When you are out camping in the great outdoors sooner or later you're going to get stung or bitten by any number of flying, creeping, crawling, or swimming creatures. Whether it is the sting of a scorpion in the southwestern desert, the bite of a copperhead in the Adirondacks of New York, the sting of a Portuguese Man of War at Padre Island National Seashore, or a bee sting in the alpine meadows of Glacier National Park, you should always be prepared whether you are camping in a recreational vehicle or hitting the wild backcountry.
Bites and stings can be divided into five distinct groups. Insect bites and stings, like those from ticks, chiggers, flies, ants, bees, wasps, hornets and mosquitoes. Spider and scorpion bites and stings. Like those from a variety of spiders, the more famous being the black widow and the brown recluse, and a variety of scorpions. The next is marine life stings. This can be from jellyfish, Portuguese Man of War, or stingrays. Snakebites can be from any number of snakes, both venomous and non-venomous. And finally animal bites from little critters like bats, rats, squirrels and chipmunks.
Insect bites from fleas, flies, ticks, chiggers, mosquitoes and others are pretty evident. Ticks and chiggers may be found still attached. Larger black flies, horse flies, and fire ants may cause a sharp pain when they bite and leave a small welt. Fleas, May flies and mosquitoes are more insidious, slowly torturing you with itchy bites.
The good news is that most insect bites in North America are not medical emergencies. If a person has a particularly bad reaction the area bitten may be sore or very itchy. Fire ant bites leave behind pimples similar to a poison ivy infection. Topical Benadryl is very effective in stopping the symptoms of a bite. If the bite is more serious, say from a large horsefly, the area should be cleaned and bandaged. If a person receives a large number of bites from nastier insects like fire ants they should be watched for severe reactions.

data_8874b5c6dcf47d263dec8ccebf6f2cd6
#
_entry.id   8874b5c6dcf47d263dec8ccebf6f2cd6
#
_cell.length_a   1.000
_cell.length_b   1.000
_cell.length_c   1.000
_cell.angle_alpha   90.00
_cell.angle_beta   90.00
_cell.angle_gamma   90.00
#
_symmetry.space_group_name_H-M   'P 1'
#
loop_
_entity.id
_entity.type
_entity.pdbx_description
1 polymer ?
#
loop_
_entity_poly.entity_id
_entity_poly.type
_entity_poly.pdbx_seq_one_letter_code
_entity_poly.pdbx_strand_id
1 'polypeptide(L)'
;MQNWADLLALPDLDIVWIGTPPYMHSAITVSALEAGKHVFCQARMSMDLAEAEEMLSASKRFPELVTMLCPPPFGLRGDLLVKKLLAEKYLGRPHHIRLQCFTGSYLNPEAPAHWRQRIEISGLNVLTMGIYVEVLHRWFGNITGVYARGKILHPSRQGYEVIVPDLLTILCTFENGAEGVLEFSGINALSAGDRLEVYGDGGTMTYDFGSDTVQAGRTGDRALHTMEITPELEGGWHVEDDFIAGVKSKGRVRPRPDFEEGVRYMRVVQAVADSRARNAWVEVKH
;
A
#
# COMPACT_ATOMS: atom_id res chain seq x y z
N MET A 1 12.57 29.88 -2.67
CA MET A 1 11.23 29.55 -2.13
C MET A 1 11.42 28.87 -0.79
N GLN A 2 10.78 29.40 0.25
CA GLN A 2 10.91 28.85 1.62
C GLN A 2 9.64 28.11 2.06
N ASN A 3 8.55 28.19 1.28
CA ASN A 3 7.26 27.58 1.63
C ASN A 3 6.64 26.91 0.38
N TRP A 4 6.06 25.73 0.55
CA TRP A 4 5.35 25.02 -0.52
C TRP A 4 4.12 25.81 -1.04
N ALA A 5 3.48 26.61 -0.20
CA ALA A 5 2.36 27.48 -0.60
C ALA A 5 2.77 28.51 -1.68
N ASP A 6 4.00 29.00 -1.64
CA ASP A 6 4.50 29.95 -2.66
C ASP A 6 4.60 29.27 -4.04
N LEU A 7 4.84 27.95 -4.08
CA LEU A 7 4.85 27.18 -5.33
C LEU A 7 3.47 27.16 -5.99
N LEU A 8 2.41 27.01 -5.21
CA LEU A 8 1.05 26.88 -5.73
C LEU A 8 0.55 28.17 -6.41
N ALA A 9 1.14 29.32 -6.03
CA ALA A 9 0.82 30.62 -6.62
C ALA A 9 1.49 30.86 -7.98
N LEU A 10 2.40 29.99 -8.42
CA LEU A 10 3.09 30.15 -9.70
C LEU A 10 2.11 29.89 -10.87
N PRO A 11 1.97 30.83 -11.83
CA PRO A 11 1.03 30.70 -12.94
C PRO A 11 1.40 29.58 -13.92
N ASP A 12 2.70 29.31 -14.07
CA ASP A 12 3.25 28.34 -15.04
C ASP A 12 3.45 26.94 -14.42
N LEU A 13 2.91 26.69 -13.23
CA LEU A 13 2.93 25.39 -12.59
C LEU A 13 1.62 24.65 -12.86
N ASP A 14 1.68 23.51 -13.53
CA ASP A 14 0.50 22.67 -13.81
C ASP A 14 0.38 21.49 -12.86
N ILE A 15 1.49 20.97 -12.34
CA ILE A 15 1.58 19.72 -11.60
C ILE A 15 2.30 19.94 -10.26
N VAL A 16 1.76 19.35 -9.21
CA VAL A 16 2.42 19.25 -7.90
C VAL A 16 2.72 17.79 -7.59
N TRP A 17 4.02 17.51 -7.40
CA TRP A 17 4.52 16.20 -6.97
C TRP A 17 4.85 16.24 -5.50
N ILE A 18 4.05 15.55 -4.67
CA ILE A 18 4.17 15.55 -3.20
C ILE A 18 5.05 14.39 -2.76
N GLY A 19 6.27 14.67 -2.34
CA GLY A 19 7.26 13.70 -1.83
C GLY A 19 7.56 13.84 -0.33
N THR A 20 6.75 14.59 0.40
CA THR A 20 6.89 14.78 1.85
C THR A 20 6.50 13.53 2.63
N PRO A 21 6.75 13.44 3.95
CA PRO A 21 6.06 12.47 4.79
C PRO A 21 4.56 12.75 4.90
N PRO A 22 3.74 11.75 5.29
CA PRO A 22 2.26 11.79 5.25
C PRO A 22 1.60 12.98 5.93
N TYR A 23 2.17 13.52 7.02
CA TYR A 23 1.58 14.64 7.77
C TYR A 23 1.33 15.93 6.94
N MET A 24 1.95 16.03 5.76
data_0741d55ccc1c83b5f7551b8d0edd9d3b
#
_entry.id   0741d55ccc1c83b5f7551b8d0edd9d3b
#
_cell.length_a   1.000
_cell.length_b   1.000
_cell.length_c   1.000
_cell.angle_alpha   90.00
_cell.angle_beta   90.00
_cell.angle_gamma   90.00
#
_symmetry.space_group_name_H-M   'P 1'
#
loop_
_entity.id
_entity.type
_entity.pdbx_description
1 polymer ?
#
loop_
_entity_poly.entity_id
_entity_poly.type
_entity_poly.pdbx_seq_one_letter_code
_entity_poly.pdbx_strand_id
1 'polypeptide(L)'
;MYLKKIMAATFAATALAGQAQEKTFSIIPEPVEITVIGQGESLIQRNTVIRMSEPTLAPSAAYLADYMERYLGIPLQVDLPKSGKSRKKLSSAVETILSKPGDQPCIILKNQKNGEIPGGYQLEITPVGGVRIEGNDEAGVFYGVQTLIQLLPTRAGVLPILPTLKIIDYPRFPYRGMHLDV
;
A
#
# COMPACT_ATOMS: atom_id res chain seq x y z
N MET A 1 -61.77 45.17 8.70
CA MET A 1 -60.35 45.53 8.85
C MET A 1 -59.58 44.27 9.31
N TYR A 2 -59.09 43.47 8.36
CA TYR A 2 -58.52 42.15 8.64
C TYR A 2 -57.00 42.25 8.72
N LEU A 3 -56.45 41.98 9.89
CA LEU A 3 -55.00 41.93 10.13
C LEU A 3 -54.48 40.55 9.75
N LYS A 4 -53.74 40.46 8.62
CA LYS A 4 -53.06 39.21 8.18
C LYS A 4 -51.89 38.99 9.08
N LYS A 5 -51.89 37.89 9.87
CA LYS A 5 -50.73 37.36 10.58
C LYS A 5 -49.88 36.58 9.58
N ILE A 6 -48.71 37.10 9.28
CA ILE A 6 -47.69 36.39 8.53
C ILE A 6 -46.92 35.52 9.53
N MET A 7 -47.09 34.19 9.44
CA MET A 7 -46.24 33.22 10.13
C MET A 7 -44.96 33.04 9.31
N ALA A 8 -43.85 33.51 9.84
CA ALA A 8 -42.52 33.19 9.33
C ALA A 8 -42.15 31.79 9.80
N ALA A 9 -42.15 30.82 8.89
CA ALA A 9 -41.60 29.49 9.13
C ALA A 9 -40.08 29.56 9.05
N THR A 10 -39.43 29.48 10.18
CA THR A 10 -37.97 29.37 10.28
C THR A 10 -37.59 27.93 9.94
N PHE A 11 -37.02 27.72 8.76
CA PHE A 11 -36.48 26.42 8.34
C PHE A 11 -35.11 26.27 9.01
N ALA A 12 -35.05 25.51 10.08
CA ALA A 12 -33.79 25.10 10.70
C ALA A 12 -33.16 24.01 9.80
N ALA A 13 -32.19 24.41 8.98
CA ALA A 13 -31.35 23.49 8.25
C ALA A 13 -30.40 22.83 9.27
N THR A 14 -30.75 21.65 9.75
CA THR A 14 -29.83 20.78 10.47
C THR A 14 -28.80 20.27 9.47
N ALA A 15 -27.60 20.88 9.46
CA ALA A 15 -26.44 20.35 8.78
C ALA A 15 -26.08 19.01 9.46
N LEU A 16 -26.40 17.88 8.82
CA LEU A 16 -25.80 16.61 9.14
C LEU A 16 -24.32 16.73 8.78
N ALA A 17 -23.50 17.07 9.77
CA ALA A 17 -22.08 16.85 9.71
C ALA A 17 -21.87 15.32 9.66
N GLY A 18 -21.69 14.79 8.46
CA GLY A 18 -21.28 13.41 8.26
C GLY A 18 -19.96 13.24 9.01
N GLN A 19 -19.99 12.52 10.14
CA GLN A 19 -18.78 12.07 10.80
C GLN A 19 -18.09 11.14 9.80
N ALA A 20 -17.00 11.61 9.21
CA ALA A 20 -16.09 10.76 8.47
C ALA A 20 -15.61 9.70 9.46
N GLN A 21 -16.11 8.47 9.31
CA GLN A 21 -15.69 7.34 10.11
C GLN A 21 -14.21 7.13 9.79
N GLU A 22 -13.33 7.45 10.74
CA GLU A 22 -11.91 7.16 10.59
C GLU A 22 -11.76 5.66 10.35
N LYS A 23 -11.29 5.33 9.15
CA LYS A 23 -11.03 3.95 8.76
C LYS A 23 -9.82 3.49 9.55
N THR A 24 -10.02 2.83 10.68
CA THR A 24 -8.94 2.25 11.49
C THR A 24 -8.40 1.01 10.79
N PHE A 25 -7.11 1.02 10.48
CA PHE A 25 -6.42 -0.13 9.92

Bees, wasps and hornets will offer a nastier encounter. Whether you are stung by the lowly honeybee or by the aggressive white-faced hornet, which may sting a person five or ten times in quick succession, it is not a pleasant experience. Bee stings will leave a barbed stinger behind which can be removed by scraping the skin with a nail or credit card. Wasp and hornet stings may leave a distinctive red circle with a small puncture mark on the skin. The effected area should be treated with an ice pack to reduce swelling and the victim should be watched carefully for a serious reaction.
Spider bites and scorpion stings are more serious. Any person that spends enough time in the outdoors will wake up one morning with a swollen hand or foot for no apparent reason. There are a number of spiders that can bite and can cause a rather nasty reaction when they do. Although the daddy long legs is the most poisonous spider you can handle, its mouth isn't big enough to grab on to a human. Black widow spiders, brown recluse and tarantulas are the most famous poisonous North American spiders you can encounter. The southwestern United States is also blessed to have a number of scorpion species, none that are fatally poisonous, unlike some of their African cousins which can pack a lethal punch.
Scorpion stings are also relatively common in the southwestern United States. In some areas scorpions are common household pests and are treated like termites and roaches in other parts of the country (yikes!). When a spider or scorpion bites/stings a person the victim will experience swelling and sharp pain in the affected area. In more serious cases fever, nausea, vomiting and difficult breathing can follow. Some spiders like the brown recluse can cause serious tissue damage around the area bitten.
When bitten by a spider, especially a brown recluse, tarantula or black widow, or when a scorpion stings you, you should seek out medical attention. Put a cold pack on the bite area. If the victim is having a serious reaction, make sure to keep the effected area below the heart.